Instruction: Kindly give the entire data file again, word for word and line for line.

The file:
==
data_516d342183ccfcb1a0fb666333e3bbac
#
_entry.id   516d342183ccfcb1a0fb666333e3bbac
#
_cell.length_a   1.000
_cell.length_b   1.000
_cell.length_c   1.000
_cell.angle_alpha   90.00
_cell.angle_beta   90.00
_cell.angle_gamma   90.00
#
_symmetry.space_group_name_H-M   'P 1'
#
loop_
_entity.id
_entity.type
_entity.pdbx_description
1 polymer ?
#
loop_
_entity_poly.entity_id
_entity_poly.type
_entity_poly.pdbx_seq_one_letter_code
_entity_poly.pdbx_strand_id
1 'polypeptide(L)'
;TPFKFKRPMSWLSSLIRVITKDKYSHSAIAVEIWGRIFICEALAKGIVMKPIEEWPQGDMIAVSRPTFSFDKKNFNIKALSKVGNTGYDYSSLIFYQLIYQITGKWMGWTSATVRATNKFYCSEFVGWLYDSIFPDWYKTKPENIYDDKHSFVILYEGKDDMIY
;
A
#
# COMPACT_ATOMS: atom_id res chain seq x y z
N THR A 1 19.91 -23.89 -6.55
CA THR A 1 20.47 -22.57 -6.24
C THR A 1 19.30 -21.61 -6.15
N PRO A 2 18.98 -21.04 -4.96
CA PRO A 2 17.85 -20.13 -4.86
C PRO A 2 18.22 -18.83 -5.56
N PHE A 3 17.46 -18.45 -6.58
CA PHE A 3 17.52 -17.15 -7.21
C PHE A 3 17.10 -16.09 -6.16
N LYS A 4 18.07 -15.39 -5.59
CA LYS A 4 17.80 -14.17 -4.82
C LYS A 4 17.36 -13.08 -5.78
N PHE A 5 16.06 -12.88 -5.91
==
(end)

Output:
data_516d342183ccfcb1a0fb666333e3bbac
#
_entry.id   516d342183ccfcb1a0fb666333e3bbac
#
_cell.length_a   1.000
_cell.length_b   1.000
_cell.length_c   1.000
_cell.angle_alpha   90.00
_cell.angle_beta   90.00
_cell.angle_gamma   90.00
#
_symmetry.space_group_name_H-M   'P 1'
#
loop_
_entity.id
_entity.type
_entity.pdbx_description
1 polymer ?
#
loop_
_entity_poly.entity_id
_entity_poly.type
_entity_poly.pdbx_seq_one_letter_code
_entity_poly.pdbx_strand_id
1 'polypeptide(L)'
;TPFKFKRPMSWLSSLIRVITKDKYSHSAIAVEIWGRIFICEALAKGIVMKPIEEWPQGDMIAVSRPTFSFDKKNFNIKALSKVGNTGYDYSSLIFYQLIYQITGKWMGWTSATVRATNKFYCSEFVGWLYDSIFPDWYKTKPENIYDDKHSFVILYEGKDDMIY
;
A
#
# COMPACT_ATOMS: atom_id res chain seq x y z
N THR A 1 19.91 -23.89 -6.55
CA THR A 1 20.47 -22.57 -6.24
C THR A 1 19.30 -21.61 -6.15
N PRO A 2 18.98 -21.04 -4.96
CA PRO A 2 17.85 -20.13 -4.86
C PRO A 2 18.22 -18.83 -5.56
N PHE A 3 17.46 -18.45 -6.58
CA PHE A 3 17.52 -17.15 -7.21
C PHE A 3 17.10 -16.09 -6.16
N LYS A 4 18.07 -15.39 -5.59
CA LYS A 4 17.80 -14.17 -4.82
C LYS A 4 17.36 -13.08 -5.78
N PHE A 5 16.06 -12.88 -5.91